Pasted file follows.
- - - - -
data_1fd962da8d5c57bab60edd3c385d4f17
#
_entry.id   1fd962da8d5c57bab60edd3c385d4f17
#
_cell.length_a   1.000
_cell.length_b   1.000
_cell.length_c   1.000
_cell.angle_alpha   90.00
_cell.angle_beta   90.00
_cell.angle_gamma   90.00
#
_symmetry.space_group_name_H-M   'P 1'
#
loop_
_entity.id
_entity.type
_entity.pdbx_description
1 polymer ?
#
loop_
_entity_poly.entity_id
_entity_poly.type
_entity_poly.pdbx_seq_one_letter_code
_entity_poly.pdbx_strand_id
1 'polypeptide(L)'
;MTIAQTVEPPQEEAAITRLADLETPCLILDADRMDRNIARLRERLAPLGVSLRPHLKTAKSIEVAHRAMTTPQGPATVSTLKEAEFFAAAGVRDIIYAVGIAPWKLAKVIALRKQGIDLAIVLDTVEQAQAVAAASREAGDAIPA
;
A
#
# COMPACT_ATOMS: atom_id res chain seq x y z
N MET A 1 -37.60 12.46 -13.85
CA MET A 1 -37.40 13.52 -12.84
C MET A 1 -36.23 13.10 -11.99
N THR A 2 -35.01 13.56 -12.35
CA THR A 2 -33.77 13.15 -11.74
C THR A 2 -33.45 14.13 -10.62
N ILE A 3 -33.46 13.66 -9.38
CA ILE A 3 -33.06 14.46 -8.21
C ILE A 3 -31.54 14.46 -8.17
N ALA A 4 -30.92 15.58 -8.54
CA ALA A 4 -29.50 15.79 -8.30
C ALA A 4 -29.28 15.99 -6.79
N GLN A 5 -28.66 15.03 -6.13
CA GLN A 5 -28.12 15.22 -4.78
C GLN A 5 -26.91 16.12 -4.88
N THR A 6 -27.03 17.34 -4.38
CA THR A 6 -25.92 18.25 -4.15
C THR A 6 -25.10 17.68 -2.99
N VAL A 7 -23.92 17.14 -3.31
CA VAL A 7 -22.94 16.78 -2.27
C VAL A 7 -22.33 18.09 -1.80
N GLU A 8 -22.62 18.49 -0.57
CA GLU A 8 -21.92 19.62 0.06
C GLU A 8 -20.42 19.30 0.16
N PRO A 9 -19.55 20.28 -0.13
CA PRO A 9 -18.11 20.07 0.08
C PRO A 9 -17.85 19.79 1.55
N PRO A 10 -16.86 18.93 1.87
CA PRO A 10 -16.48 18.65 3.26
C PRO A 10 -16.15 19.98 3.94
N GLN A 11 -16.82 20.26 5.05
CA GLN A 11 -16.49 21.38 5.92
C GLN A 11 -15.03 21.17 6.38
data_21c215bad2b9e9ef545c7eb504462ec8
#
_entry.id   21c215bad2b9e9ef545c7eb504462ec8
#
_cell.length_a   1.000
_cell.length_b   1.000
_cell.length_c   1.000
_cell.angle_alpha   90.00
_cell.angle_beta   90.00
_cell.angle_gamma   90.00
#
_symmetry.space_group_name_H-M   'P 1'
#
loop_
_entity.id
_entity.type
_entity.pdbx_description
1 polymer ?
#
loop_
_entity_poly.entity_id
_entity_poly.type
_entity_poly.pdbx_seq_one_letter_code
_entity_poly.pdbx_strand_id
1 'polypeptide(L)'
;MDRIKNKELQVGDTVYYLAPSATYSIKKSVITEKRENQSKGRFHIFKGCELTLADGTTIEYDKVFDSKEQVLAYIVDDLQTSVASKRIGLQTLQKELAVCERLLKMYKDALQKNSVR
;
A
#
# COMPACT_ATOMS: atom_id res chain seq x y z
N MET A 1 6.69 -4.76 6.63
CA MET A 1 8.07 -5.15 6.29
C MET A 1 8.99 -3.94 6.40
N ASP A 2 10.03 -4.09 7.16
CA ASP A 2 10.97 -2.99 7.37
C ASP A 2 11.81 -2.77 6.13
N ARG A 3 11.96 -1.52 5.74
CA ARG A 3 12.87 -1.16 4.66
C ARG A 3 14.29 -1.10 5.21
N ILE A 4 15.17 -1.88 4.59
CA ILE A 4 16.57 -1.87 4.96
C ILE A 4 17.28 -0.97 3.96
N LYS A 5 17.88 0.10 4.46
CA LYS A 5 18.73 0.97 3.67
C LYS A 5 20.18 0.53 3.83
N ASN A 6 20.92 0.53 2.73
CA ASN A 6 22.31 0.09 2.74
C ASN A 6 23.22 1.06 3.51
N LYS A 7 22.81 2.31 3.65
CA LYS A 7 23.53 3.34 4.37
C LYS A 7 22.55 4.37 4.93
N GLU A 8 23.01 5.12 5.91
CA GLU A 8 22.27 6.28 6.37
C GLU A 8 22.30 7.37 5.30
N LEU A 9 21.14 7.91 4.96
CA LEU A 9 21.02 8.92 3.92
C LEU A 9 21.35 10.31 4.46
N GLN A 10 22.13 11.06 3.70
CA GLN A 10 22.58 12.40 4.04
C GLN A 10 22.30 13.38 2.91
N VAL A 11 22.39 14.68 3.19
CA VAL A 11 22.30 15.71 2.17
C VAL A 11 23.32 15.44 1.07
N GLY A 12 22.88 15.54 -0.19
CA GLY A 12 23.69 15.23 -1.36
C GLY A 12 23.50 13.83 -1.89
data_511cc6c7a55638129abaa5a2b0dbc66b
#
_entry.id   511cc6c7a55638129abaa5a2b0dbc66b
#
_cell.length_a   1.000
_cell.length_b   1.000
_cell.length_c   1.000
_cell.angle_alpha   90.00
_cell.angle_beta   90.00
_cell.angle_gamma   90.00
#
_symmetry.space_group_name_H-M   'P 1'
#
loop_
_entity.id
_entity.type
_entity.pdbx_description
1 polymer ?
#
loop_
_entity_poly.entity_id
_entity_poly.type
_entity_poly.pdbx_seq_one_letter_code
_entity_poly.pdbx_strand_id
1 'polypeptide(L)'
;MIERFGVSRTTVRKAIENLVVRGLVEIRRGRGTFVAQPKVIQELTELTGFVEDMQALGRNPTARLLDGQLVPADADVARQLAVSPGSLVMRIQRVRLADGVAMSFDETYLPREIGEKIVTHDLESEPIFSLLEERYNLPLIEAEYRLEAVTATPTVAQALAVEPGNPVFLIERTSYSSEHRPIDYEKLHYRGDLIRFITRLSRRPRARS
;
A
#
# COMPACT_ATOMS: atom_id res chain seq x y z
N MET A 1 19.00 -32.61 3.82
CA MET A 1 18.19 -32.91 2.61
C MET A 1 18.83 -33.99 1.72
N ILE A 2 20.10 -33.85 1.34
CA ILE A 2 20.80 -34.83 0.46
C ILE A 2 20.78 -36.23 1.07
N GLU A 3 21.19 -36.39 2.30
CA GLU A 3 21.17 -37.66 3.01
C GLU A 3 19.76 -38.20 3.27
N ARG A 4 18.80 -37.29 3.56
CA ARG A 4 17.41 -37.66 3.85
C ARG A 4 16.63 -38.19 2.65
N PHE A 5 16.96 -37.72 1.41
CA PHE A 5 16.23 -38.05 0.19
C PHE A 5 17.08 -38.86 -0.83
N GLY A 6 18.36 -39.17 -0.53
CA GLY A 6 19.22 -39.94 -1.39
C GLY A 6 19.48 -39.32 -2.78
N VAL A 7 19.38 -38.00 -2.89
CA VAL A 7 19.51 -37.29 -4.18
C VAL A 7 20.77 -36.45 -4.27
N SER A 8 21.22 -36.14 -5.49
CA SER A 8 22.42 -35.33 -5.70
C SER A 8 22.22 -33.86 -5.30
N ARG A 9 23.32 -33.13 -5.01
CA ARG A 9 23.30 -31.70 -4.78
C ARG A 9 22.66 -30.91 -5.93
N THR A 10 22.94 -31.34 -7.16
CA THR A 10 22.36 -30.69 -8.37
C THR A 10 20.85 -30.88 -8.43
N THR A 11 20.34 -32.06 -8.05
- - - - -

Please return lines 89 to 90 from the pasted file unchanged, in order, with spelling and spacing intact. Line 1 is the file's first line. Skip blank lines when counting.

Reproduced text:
;MDRIKNKELQVGDTVYYLAPSATYSIKKSVITEKRENQSKGRFHIFKGCELTLADGTTIEYDKVFDSKEQVLAYIVDDLQTSVASKRIGLQTLQKELAVCERLLKMYKDALQKNSVR
;